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Hélène Horent

Innovation

ESPRIT Helps BRAKO Create 2,000 Machining Programs in One Year…

…with only two programmers

Published: Monday, August 13, 2018 - 11:01

Founded in 1947, in Veles, Macedonia, BRAKO produces parts and components used in medical devices, road sweeper trucks, airport ground equipment, forklift accessories, metal-welded constructions, small hydro plants, telecommunications shelters, and antenna towers.

The company also makes various wire products, including nails, mesh, and welding wire. Its components range from simple shafts and bushes to hydro-turbine houses and covers. Most of the work at BRAKO requires three-axis milling, primarily using mild steel but also some stainless steel and aluminum.

Macedonian’s population is just over 2 million. With such a small market, the majority of BRAKO’s products (96%) are exported. The annual revenue for the 550-employee company was about €28 million in 2016. Its customers include:
• Handicare Group in Sweden (healthcare)
• Invacare in the United Kingdom (healthcare)
• S-P-S (Dutch airport equipment manufacturer)
• Green Machines in Austria (street sweeper manufacturer)
• Biostrada in Italy (street sweeper manufacturer)
• Global Hydro Energy (Austrian turbine producer)
 


Large galvanized parts for airport equipment, and sweeper tracks and chassis for Green Machine, are shown in storage at BRAKO, ready for exportation.

BRAKO runs three computer numerical controlled (CNC) milling machines (two Takumi three-axis and a Haas 3+1 axis) and three CNC turning machines (a RAIS T250 and two Goodways). The company also owns a boring machine with a working area of 6 x 4 x 1.5 m (19.7 x 13.1 x 4.9 ft) and a rotating B-axis table that can also make linear movements in the direction of the Z-axis. Rounding out BRAKO’s inventory is an assortment of equipment for laser cutting, tube bending, plate rolling, and plasma cutting, as well as a coordinated measuring machine and a robot welding station.

BRAKO began using ESPRIT after speaking with representatives, at Mazak who referred the company to a local CAM dealer. “The initial ESPRIT presentations gave us a good feeling,” says Aleksandar Naumov, BRAKO project manager and mechanical engineer. “After taking a training session and getting to know the interface, and after creating our first G-code and machining our first parts, we decided that ESPRIT was the best choice for us. We mainly chose ESPRIT because the software was simple to master, and we were able to familiarize ourselves with it quickly, but it was also our top pick because of the excellent help and training provided. The support we receive from Rapid Progress is perfect, and I felt like the trainer directly injected all the knowledge into my brain.”

Prior to ESPRIT, BRAKO used another CAM system, and sometimes the manual programming function on the machine, to program simple milled parts. “Now we can’t imagine how we’d handle all the machines we have without ESPRIT,” Naumov says. “The most important benefit for us has been decreased programming time and increased productivity. As we’ve begun using ESPRIT to its fullest, we are more than 30-percent more productive in programming—after just one year.” BRAKO managed to create more than 2,000 programs in its first year, an astonishing number, considering the company has only two programmers under its employ. “It’s proof that ESPRIT is very user friendly, especially for similar parts that are repeated frequently,” Naumov continues.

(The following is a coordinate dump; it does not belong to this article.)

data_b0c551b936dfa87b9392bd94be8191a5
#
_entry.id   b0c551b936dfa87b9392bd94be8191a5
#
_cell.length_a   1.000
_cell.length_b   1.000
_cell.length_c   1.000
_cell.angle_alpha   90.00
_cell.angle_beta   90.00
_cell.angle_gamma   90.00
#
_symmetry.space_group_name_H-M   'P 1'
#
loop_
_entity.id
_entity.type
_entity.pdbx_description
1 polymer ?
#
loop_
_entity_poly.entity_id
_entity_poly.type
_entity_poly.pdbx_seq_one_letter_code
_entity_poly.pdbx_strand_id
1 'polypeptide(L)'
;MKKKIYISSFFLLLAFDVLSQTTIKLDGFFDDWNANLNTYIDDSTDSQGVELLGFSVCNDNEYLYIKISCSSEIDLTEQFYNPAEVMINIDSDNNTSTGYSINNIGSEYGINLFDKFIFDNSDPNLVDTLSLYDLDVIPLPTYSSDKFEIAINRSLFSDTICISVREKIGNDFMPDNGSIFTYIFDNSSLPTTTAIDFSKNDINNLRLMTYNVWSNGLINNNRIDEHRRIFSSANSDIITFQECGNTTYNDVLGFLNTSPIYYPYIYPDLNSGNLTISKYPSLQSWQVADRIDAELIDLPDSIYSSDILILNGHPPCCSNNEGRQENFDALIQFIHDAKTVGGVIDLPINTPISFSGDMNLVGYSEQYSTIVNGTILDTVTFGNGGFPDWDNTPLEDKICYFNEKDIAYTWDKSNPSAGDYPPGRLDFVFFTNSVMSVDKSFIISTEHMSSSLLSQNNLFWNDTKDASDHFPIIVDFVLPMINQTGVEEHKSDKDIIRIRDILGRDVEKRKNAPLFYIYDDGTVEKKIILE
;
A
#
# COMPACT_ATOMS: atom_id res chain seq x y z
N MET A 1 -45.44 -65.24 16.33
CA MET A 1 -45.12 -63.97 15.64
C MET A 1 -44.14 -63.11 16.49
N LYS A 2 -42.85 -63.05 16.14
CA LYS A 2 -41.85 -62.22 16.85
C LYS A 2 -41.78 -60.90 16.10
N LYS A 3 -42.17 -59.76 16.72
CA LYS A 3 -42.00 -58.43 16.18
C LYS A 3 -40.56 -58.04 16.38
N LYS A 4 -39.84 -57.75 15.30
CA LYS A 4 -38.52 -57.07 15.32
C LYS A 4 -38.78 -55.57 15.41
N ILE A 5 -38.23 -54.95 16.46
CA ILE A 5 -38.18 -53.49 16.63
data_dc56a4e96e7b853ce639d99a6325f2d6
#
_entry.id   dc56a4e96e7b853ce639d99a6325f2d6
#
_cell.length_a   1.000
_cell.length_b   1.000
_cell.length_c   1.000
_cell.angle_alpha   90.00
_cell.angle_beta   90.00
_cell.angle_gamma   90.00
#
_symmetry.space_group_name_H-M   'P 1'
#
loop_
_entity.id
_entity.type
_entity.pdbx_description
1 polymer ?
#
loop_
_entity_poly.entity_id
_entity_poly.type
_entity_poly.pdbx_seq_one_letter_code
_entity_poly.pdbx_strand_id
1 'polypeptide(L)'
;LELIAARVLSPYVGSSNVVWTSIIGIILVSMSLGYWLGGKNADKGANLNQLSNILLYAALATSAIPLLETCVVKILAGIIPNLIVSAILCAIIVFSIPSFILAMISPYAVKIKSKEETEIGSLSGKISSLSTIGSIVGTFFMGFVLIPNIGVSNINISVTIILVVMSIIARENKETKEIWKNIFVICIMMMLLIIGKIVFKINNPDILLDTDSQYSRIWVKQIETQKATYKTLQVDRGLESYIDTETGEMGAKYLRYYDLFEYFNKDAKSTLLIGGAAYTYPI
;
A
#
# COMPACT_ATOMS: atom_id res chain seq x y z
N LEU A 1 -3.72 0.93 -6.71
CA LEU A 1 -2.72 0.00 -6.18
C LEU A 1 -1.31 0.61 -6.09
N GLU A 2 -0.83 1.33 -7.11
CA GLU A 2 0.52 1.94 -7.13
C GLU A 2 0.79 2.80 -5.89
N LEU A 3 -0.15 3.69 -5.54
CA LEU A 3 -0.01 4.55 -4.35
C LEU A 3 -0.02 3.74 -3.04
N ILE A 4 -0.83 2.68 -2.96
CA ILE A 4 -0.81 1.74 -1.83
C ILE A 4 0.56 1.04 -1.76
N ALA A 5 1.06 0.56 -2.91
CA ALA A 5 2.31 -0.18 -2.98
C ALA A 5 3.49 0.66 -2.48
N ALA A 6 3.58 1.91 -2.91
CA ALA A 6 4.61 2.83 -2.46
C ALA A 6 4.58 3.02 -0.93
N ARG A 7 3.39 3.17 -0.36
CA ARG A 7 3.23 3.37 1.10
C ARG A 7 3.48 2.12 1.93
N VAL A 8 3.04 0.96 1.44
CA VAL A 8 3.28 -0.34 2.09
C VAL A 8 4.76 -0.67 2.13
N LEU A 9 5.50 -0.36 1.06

BRAKO’s two engineers, project manager Aleksandar Naumov and mechanical engineer Slavcho Mitrovski, are able to program approximately 2,000 different parts per year using ESPRIT.

BRAKO recently worked on some guide vanes for a Francis turbine, which are made in two operations—milling, then turning—that are programmed by ESPRIT. The part is complex enough that preparing for production took more than four days. But programming with ESPRIT took less than a day.


BRAKO programmed this complex guide vane for a turbine in less than one day with ESPRIT.

“Using the wide range of standard machining operations contained in ESPRIT helps us to tackle complex and unusual parts with ease,” says Naumov. “We can easily switch production from one part to another, and we can move production of some parts from one machine to another—it only takes a few clicks to generate G-code for another machine.”


BRAKO machines the guide vane on a Takuma CNC milling machine, using a 5-axis strategy.

Flexibility and efficiency are other benefits. “The ability to define and save tools in the database, group operations together, and edit machining processes makes us very flexible in programming as well as in production,” says Naumov. “In short, this is the power of ESPRIT.”

As for its future plans, BRAKO intends to purchase a bigger five-axis milling machine to machine runner wheels for Pelton turbines to be used in small hydro plants. “It will be a challenge, but we’re in this together with ESPRIT,” says Naumov.

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About The Author

Hélène Horent’s picture

Hélène Horent

Hélène Horent joined DP Technology Europe (Montpellier, France) in April 2007. Today, as the company's Marketing Specialist for Europe, Horent oversees the writing of press releases, articles, and other promotional materials. Horent organizes the company's trade show/conference appearances throughout Europe, and serves as the contact person for the media and current and potential customers. Horent speaks three languages: French, English, and Spanish.